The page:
Knowing what they feel is the first step in assisting them in understanding and dealing with it. Deciphering your child's emotions is not always easy. Here are some tips for you to use:

1. How do you feel in this situation? Is it possible that your child feels the same?

2. How are those feelings present in your body? Do you feel the blood rushing? Heavy feelings in your chest? Pain in your stomach? Are you clenching your fists or your jaw?

3. My child seems angry - could they be feeling something else instead but are too scared or confused to show?

4. What is my child expressing through their actions? Are they frustrated? Sad? Do my children feel safe to cry when sad, or are they masking it with anger?

5. Ask. Of all the things you can do as a parent to raise emotionally intelligent kids - talking and opening dialogues about a child's perspective is one of the best things you can ever do.

This brings us to a very important element of emotional intelligence: expressing emotions. Young children rarely have the language and the tools necessary to express their feelings with words or even facial expressions, but children learn.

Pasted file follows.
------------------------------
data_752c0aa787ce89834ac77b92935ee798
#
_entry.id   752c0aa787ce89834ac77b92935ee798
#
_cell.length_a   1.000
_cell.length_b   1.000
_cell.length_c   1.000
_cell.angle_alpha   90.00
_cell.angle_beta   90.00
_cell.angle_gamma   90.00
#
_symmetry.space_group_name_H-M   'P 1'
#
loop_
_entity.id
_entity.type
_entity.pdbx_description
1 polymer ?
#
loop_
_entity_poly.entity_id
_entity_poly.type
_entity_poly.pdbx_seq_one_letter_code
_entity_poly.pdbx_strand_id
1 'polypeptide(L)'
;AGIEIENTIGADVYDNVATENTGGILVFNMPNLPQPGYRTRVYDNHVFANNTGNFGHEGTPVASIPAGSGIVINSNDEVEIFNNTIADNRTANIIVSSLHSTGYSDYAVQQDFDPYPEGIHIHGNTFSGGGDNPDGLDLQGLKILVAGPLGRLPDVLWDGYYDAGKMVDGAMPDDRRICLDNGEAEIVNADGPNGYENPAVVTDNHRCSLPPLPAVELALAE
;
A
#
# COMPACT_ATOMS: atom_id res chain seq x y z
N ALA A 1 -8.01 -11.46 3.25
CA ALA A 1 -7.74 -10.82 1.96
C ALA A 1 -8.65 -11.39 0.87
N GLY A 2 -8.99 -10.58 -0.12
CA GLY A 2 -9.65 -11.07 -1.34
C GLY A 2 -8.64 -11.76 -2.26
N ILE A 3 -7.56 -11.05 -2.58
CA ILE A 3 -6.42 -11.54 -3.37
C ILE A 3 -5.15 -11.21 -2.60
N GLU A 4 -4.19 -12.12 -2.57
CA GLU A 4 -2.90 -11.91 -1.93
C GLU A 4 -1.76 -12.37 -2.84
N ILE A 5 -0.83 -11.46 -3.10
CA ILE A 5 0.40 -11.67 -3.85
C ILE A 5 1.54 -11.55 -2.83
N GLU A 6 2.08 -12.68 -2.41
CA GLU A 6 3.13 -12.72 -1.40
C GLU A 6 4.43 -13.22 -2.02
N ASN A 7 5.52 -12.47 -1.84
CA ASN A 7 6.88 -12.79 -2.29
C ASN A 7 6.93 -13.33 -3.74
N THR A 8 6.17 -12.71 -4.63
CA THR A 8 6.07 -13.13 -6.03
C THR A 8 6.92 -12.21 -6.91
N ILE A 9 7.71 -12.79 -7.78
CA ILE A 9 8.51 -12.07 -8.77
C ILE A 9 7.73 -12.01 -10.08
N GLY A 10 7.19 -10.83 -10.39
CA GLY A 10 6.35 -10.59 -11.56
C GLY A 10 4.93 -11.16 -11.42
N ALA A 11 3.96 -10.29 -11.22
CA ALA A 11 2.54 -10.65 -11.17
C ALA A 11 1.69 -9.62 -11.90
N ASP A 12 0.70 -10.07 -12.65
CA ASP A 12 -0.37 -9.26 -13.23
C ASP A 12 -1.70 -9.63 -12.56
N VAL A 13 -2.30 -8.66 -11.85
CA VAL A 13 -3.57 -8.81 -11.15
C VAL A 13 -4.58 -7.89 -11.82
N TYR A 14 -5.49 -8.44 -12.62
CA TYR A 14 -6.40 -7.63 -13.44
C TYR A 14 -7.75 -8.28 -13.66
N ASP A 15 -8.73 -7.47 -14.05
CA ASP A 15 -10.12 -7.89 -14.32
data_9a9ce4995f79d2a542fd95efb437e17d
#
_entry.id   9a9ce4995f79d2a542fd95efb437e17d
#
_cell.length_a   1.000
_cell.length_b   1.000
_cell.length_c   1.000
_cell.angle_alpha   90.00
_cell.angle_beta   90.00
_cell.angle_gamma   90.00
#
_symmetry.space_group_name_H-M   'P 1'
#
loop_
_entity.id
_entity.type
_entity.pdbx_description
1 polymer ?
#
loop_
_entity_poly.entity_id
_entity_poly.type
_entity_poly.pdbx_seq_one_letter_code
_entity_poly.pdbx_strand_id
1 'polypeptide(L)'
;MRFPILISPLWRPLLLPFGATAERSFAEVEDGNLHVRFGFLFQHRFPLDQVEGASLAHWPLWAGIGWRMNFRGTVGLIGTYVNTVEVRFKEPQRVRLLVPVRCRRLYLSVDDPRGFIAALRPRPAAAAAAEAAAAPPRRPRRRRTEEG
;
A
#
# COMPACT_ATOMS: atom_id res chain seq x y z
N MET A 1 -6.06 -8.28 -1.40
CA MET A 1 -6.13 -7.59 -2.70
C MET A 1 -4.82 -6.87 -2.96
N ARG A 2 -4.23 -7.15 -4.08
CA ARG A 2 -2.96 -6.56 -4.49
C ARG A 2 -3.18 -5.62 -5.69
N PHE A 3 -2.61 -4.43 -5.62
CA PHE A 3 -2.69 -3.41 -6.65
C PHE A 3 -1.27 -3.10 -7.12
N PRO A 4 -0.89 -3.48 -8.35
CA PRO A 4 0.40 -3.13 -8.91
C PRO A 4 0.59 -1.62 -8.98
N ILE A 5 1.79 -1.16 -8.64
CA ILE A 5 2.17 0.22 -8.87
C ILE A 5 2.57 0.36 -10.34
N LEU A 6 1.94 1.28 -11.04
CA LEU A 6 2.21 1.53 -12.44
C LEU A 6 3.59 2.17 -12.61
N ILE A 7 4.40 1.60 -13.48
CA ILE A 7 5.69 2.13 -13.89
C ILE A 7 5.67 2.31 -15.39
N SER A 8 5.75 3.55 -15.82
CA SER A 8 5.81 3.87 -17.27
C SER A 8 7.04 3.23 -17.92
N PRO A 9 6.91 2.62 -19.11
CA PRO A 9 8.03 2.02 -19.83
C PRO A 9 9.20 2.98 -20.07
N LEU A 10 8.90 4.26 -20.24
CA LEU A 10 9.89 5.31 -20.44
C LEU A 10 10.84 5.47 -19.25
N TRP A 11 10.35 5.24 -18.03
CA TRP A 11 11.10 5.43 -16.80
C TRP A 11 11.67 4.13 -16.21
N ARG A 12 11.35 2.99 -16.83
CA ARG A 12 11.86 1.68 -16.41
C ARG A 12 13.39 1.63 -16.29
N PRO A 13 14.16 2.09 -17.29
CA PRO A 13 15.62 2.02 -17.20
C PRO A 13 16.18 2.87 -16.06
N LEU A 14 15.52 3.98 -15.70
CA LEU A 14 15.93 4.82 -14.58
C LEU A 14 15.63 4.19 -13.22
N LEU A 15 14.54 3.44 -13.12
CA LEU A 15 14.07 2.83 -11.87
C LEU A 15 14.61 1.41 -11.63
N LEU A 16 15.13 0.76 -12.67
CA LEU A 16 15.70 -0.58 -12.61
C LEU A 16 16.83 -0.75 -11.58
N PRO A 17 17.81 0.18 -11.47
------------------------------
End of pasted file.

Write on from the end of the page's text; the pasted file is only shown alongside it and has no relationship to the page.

Teach Your Child to Name Their Own Emotions

Naming emotions is a basis of a high EQ. Labeling emotions can help your child understand what they feel. They’ll realize it’s a part of everyday life and that everyone else sometimes feels the same. Suddenly, all this negative, unfamiliar energy can be channeled in a much healthier way.

“You broke your toy and now feel sad, don’t you? Tell me more about it. Did you really like that toy and now feel a little bit angry?” is just one of the examples. At first, try to ask leading questions, as children are more likely to engage that way.

Let's say your child's upset. Sometimes, explaining their feelings is complicated, especially with strong emotions. Wait it out, be patient as they cry, and when the moment comes when they are ready to use their words to share what they feel, you can use an emotion wheel for children to talk about their feelings.

Color wheel showing different facial expressions.

Acknowledge Your Children’s Feelings and Empathize

Do not dismiss or disapprove of your child’s feelings. Also, being a laissez-faire parent isn’t helpful either. What your child needs is to be understood. You don’t have to agree with their view but should try to understand their perspective. Be an active listener and engage with the things they say.